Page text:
Ohio DeMolay Centennial – Gordon H. Scherer (Second State Master Councilor)

Hughes High School Yearbook Photo

Our second State Master Councilor was Brother Gordon H. Scherer of Cincinnati Chapter. His obituary identifies him as the first person elected State Master Council – I don’t know if Brother Dell Savage was elected or appointed in1925.

He was also the first to serve with Dad George N. Clark and only one of two to serve a second time as an adult. Brother Scherer is perhaps our most illustrious Past State Master Councilor – not only for his public service but also for his devotion to DeMolay and Freemasonry while an active public servant and politician.

Gordon H. Scherer was born on December 26, 1906, in Cincinnati and attended Hughes High School. He was installed at the Conclave held in 1926 on Orchard Island at Indian Lake on August 23-25. The following year, Scherer presided over the Conclave held at Zanesville.

Congressional photo

Scherer graduated from the University of Cincinnati and then the Salmon P. Chase College of Law. After practicing law for several years, he began a career in public service that included Assistant Prosecuting Attorney, Safety Director of the city of Cincinnati, and finally, member of City Council (1945-1949). He served five terms in the U.S. House of Representatives (1953-1963) and later was U.S. Representative to the United Nations (1972-73). Brother Scherer remained active in local Hamilton County politics following his retirement from Congress.

His public service did not interfere with his continued involvement in DeMolay. When Oola Khan Chapter was founded in 1938, Scherer served as its initial Advisory Council Chairman.1 At the 1941 Conclave held in Cincinnati, Gordon Scherer presided during the Legion of Honor conferral. Scherer is identified in the local newspaper coverage as the Assistant County Prosecuting Attorney. Dad Land attended the Conclave and spoke at the opening dinner2.

During World War II, he was appointed acting State Master Councilor 1942-1943. His State Scribe (who continued for a second term) was none other than Dad Merlyn Meredith from Heights Chapter. Brother Charles Kafer (another adult Past State Master Councilor) followed him and Brother Meredith continued as Scribe.

In 1954, the Cincinnati Enquirer reported3 that Scherer (while a member of Congress) participated in conferring the Legion of Honor on 13 candidates in Washington, D.C. Among the recipients were the Senate Majority Leader, William F. Knowland of California, and J. Edgar Hoover, director of the Federal Bureau of Investigation.

Brother Scherer was active in Cincinnati Freemasonry – in 1935-36, he presided as Worshipful Master of Lafayette Lodge # 81. He was elected Sovereign Prince (presiding officer) of Dalcho Council, Princes of Jerusalem, Valley of Cincinnati, for 1943 and 44.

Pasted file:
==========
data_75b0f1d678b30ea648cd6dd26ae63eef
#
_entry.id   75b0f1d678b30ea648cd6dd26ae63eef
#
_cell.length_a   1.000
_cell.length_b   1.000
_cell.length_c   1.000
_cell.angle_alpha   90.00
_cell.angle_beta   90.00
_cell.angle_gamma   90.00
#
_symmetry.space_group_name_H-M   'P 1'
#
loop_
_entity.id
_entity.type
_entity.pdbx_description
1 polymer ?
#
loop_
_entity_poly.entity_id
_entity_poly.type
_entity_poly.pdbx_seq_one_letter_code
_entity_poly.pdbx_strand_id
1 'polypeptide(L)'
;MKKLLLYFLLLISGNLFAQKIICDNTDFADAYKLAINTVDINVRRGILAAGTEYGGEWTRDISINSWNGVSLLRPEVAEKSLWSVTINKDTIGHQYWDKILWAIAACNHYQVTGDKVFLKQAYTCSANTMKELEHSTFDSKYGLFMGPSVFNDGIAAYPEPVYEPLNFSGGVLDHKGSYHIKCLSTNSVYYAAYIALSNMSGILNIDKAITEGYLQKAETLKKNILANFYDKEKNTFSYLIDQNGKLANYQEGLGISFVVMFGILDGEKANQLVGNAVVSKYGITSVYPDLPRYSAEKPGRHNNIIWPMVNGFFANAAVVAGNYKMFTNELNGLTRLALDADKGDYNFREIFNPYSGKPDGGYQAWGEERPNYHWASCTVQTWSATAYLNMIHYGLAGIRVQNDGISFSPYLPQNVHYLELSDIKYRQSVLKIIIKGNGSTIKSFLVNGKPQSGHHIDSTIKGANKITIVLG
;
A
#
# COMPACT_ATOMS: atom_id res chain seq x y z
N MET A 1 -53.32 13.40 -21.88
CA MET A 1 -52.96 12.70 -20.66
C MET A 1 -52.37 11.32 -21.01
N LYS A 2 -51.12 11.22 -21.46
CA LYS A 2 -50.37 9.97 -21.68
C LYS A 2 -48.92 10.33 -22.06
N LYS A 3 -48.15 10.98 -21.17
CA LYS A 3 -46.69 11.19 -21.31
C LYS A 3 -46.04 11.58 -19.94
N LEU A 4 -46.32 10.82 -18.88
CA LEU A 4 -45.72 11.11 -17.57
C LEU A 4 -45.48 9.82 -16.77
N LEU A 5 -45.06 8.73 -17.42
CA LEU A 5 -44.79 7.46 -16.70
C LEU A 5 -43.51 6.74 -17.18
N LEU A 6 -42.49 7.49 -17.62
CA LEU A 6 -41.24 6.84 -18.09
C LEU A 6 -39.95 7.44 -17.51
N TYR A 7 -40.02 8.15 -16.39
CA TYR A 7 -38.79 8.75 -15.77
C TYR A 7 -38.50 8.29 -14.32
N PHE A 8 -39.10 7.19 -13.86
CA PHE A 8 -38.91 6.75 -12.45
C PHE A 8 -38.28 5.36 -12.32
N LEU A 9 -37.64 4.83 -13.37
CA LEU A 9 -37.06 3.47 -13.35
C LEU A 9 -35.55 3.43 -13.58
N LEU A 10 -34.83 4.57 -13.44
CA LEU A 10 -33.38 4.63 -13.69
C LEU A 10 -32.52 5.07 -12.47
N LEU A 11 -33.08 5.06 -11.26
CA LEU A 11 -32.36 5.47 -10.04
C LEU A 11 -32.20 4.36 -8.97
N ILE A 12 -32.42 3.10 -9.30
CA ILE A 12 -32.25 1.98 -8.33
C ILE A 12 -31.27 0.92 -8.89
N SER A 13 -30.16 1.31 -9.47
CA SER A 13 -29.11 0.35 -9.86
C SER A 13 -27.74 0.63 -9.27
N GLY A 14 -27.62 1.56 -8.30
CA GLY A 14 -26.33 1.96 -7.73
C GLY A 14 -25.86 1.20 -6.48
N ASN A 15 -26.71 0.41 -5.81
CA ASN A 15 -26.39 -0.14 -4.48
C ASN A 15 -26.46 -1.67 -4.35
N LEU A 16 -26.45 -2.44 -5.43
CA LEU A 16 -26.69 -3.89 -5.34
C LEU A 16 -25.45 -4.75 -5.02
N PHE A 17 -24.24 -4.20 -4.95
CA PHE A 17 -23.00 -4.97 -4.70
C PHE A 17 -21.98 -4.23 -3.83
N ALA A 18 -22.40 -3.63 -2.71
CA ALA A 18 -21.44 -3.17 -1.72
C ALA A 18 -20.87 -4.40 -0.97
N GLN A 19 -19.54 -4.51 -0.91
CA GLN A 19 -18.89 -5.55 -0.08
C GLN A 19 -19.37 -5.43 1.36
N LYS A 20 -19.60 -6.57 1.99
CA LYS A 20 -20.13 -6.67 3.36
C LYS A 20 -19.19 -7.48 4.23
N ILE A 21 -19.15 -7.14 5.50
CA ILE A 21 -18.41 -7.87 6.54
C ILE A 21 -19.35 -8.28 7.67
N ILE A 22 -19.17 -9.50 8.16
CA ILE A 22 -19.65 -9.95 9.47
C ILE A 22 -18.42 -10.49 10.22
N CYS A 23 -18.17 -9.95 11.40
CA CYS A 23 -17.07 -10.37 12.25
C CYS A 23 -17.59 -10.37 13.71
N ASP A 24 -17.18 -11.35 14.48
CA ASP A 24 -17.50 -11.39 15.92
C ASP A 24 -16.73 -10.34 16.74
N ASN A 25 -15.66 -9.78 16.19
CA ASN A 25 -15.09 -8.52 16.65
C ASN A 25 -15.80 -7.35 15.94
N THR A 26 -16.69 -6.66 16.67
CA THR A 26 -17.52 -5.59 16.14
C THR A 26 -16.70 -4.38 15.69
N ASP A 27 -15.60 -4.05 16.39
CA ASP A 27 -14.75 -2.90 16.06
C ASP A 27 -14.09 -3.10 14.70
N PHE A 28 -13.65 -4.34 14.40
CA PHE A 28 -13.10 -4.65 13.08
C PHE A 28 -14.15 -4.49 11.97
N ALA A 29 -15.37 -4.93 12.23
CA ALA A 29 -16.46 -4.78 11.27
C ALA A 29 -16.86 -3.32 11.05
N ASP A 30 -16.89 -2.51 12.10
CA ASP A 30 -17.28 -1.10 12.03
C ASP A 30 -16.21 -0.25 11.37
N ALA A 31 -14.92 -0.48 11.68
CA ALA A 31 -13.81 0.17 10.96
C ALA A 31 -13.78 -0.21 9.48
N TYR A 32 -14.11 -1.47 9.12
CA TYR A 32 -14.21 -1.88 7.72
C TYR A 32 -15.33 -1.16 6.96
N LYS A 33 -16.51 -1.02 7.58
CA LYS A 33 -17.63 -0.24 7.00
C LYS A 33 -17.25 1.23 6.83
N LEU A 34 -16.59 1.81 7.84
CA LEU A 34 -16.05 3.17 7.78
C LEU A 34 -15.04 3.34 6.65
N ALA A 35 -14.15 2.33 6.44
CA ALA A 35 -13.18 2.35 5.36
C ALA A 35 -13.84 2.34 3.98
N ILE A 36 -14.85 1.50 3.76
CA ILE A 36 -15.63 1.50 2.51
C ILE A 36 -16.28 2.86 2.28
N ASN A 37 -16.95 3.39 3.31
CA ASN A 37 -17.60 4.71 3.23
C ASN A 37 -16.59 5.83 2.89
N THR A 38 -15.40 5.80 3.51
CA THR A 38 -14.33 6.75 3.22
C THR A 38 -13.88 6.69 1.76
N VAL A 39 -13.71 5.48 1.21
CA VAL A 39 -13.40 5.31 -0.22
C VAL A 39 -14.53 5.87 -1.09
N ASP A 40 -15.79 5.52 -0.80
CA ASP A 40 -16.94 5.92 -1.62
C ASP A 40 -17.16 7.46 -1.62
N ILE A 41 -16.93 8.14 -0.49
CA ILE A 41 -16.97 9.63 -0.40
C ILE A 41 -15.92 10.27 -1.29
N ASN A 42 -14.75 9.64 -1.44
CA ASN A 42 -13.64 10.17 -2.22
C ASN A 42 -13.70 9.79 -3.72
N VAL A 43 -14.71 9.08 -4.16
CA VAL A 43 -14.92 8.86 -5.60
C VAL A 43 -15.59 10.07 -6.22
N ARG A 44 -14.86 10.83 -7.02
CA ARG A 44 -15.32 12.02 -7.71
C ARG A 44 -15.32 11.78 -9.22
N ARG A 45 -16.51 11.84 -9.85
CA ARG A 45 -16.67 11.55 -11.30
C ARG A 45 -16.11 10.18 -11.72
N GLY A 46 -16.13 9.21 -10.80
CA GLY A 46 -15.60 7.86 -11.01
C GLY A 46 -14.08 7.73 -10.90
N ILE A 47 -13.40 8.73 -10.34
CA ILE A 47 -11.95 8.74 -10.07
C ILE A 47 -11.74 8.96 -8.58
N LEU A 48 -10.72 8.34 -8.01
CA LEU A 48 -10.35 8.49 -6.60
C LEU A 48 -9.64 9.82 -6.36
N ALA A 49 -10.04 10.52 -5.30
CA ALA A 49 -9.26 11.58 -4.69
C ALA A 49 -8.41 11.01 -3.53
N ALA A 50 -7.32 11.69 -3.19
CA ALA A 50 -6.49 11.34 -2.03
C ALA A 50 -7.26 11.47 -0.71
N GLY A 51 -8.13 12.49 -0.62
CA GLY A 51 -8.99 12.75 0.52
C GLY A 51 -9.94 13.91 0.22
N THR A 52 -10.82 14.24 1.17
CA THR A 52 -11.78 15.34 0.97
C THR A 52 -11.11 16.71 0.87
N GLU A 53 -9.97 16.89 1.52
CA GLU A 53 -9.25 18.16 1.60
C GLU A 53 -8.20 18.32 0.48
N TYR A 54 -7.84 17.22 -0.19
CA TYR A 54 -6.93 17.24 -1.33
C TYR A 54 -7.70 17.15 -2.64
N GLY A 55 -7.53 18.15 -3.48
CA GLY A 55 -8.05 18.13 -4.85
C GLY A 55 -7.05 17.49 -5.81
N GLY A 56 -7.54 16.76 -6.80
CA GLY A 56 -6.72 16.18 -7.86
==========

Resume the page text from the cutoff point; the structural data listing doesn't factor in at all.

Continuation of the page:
When the Supreme Council of the Ancient Accepted Scottish Rite for the Northern Masonic Jurisdiction met in Cleveland, Ohio, in 1944, Gordon Scherer was among those receiving its 33rd Degree. He is among the youngest to receive the honor, being only 37 years old at the time of the conferral.

When Brother Scherer died in 1988, the Valley of Cincinnati published a detailed biography of him in its Rite Recorder. You can read the obituary below:



1 Cincinnati Enquirer – October 13, 1938, p. 5
2 Cincinnati Enquirer – August 27, 1941, p. 13
3 Cincinnati Enquirer – June 10, 1954, p. 6

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Ohio DeMolay Centennial – Dell Savage, First State Master Councilor

While Dad Charles Woodruff may not figure in our official list of Executive Officers, our first State Master Councilor was Dell Savage. His legal name was Adelbert William Savage. I had some communication with his great-nephew who sent me two photos including this yearbook photo.

He and I both would love to know more about his service in the Second World War. Many of those records were destroyed in a tragic fire at a federal facility in 1973.

I am proud to bring you this repost concerning Brother Dell Savage who served both our fraternity and our country.

DeMolay Centennial – First Ohio State Master Councilor

I am REALLY  behind already on my weekly DeMolay Centennial posts… I have a couple that are still drafts and need to get posted.  Here’s the first. With the Ohio DeMolay Conclave recently concluded, Conclave (what DeMolays call their annual statewide meeting) is on my mind. One of the highlights of this gathering is the […]

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Ohio DeMolay Centennial – Back to Posting: First Executive Officer

I haven’t posted to this blog since 2018 – wow. I’ve renewed the domain name a few times and thought “I need to get back to this!”

My last bit of posting was about Ohio DeMolay history – since Ohio is now in its own centennial, I am going to repost a few of these posts I did as I work on some more to add in the coming weeks.

My first repost is about our first Executive Officer whose name doesn’t appear on our official Ohio DeMolay lists – I’ve researched him further but have nothing to add to this post from 2018:

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Nudges and Stumbles

Lately I have been writing (when I write at all) about DeMolay and not much about faith. If you’ve started following me recently then you may be surprised at today’s subject matter. This was a blog about faith before it was about anything else.

To be more accurate… it is a blog about me 🙂 – in the sense that it is about things I have discovered along the way. Some of these things are factual (I love mysteries and puzzles – answering questions and resolving unknowns). Some are truths I have learned or discovered.